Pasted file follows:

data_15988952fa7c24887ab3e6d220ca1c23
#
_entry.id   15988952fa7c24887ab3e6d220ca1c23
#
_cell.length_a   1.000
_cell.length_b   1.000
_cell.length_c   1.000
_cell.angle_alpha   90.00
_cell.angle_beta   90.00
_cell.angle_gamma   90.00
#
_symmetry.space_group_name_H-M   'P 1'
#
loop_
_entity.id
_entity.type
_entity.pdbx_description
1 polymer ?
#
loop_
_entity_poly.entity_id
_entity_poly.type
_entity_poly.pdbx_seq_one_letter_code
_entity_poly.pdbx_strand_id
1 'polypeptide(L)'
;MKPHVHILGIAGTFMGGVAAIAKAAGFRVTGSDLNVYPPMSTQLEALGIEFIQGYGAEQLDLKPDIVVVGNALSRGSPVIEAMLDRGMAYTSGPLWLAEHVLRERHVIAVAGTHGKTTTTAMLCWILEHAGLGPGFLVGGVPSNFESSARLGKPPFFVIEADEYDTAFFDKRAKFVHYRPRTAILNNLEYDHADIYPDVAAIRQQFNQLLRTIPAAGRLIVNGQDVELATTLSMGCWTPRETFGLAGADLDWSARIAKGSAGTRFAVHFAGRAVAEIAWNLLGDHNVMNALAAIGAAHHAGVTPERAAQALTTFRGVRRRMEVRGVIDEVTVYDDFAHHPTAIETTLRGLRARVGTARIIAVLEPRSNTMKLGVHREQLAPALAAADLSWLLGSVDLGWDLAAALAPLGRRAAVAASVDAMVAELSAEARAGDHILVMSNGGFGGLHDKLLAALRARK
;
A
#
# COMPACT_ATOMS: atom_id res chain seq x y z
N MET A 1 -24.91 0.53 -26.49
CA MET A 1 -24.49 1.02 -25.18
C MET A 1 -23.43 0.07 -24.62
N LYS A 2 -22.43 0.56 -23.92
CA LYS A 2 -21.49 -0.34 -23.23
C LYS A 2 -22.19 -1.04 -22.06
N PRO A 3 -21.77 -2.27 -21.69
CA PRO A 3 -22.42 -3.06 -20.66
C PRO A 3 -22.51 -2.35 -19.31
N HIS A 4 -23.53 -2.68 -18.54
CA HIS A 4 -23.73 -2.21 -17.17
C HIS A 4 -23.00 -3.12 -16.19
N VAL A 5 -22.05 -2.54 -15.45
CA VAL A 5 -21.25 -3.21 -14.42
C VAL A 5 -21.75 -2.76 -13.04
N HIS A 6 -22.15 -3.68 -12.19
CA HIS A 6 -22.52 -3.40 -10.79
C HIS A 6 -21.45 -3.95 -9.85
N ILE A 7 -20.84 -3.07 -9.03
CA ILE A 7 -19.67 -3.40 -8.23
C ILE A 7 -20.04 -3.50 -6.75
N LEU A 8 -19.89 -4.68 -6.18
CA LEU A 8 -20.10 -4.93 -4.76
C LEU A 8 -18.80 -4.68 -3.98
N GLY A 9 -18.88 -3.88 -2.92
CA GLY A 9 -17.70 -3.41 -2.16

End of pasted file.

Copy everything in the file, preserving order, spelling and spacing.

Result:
data_15988952fa7c24887ab3e6d220ca1c23
#
_entry.id   15988952fa7c24887ab3e6d220ca1c23
#
_cell.length_a   1.000
_cell.length_b   1.000
_cell.length_c   1.000
_cell.angle_alpha   90.00
_cell.angle_beta   90.00
_cell.angle_gamma   90.00
#
_symmetry.space_group_name_H-M   'P 1'
#
loop_
_entity.id
_entity.type
_entity.pdbx_description
1 polymer ?
#
loop_
_entity_poly.entity_id
_entity_poly.type
_entity_poly.pdbx_seq_one_letter_code
_entity_poly.pdbx_strand_id
1 'polypeptide(L)'
;MKPHVHILGIAGTFMGGVAAIAKAAGFRVTGSDLNVYPPMSTQLEALGIEFIQGYGAEQLDLKPDIVVVGNALSRGSPVIEAMLDRGMAYTSGPLWLAEHVLRERHVIAVAGTHGKTTTTAMLCWILEHAGLGPGFLVGGVPSNFESSARLGKPPFFVIEADEYDTAFFDKRAKFVHYRPRTAILNNLEYDHADIYPDVAAIRQQFNQLLRTIPAAGRLIVNGQDVELATTLSMGCWTPRETFGLAGADLDWSARIAKGSAGTRFAVHFAGRAVAEIAWNLLGDHNVMNALAAIGAAHHAGVTPERAAQALTTFRGVRRRMEVRGVIDEVTVYDDFAHHPTAIETTLRGLRARVGTARIIAVLEPRSNTMKLGVHREQLAPALAAADLSWLLGSVDLGWDLAAALAPLGRRAAVAASVDAMVAELSAEARAGDHILVMSNGGFGGLHDKLLAALRARK
;
A
#
# COMPACT_ATOMS: atom_id res chain seq x y z
N MET A 1 -24.91 0.53 -26.49
CA MET A 1 -24.49 1.02 -25.18
C MET A 1 -23.43 0.07 -24.62
N LYS A 2 -22.43 0.56 -23.92
CA LYS A 2 -21.49 -0.34 -23.23
C LYS A 2 -22.19 -1.04 -22.06
N PRO A 3 -21.77 -2.27 -21.69
CA PRO A 3 -22.42 -3.06 -20.66
C PRO A 3 -22.51 -2.35 -19.31
N HIS A 4 -23.53 -2.68 -18.54
CA HIS A 4 -23.73 -2.21 -17.17
C HIS A 4 -23.00 -3.12 -16.19
N VAL A 5 -22.05 -2.54 -15.45
CA VAL A 5 -21.25 -3.21 -14.42
C VAL A 5 -21.75 -2.76 -13.04
N HIS A 6 -22.15 -3.68 -12.19
CA HIS A 6 -22.52 -3.40 -10.79
C HIS A 6 -21.45 -3.95 -9.85
N ILE A 7 -20.84 -3.07 -9.03
CA ILE A 7 -19.67 -3.40 -8.23
C ILE A 7 -20.04 -3.50 -6.75
N LEU A 8 -19.89 -4.68 -6.18
CA LEU A 8 -20.10 -4.93 -4.76
C LEU A 8 -18.80 -4.68 -3.98
N GLY A 9 -18.88 -3.88 -2.92
CA GLY A 9 -17.70 -3.41 -2.16